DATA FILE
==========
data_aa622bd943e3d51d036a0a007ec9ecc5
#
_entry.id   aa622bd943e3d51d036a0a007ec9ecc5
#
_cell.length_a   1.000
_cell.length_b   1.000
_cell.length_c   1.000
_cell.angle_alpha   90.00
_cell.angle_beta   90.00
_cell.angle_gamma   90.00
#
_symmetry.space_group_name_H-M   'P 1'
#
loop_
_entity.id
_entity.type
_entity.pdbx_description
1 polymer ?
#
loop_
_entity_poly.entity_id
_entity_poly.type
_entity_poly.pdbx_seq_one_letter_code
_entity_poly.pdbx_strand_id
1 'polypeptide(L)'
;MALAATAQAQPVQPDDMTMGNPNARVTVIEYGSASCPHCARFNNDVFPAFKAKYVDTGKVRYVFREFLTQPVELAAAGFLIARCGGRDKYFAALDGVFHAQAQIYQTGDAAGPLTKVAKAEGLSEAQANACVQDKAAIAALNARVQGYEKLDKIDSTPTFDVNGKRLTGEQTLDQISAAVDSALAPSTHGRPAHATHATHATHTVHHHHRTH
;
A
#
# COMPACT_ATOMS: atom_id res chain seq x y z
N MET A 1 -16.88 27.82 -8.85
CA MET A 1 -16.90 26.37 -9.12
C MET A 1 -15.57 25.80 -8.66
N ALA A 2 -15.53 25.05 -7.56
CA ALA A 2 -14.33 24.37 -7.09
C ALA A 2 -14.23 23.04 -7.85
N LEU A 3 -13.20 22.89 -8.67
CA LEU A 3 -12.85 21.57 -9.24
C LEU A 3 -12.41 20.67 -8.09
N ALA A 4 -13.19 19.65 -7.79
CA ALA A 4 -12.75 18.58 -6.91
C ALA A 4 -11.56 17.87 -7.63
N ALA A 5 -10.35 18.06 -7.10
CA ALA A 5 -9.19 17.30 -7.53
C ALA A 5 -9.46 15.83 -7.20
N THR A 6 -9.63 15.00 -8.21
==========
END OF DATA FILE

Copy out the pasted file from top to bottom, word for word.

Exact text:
data_aa622bd943e3d51d036a0a007ec9ecc5
#
_entry.id   aa622bd943e3d51d036a0a007ec9ecc5
#
_cell.length_a   1.000
_cell.length_b   1.000
_cell.length_c   1.000
_cell.angle_alpha   90.00
_cell.angle_beta   90.00
_cell.angle_gamma   90.00
#
_symmetry.space_group_name_H-M   'P 1'
#
loop_
_entity.id
_entity.type
_entity.pdbx_description
1 polymer ?
#
loop_
_entity_poly.entity_id
_entity_poly.type
_entity_poly.pdbx_seq_one_letter_code
_entity_poly.pdbx_strand_id
1 'polypeptide(L)'
;MALAATAQAQPVQPDDMTMGNPNARVTVIEYGSASCPHCARFNNDVFPAFKAKYVDTGKVRYVFREFLTQPVELAAAGFLIARCGGRDKYFAALDGVFHAQAQIYQTGDAAGPLTKVAKAEGLSEAQANACVQDKAAIAALNARVQGYEKLDKIDSTPTFDVNGKRLTGEQTLDQISAAVDSALAPSTHGRPAHATHATHATHTVHHHHRTH
;
A
#
# COMPACT_ATOMS: atom_id res chain seq x y z
N MET A 1 -16.88 27.82 -8.85
CA MET A 1 -16.90 26.37 -9.12
C MET A 1 -15.57 25.80 -8.66
N ALA A 2 -15.53 25.05 -7.56
CA ALA A 2 -14.33 24.37 -7.09
C ALA A 2 -14.23 23.04 -7.85
N LEU A 3 -13.20 22.89 -8.67
CA LEU A 3 -12.85 21.57 -9.24
C LEU A 3 -12.41 20.67 -8.09
N ALA A 4 -13.19 19.65 -7.79
CA ALA A 4 -12.75 18.58 -6.91
C ALA A 4 -11.56 17.87 -7.63
N ALA A 5 -10.35 18.06 -7.10
CA ALA A 5 -9.19 17.30 -7.53
C ALA A 5 -9.46 15.83 -7.20
N THR A 6 -9.63 15.00 -8.21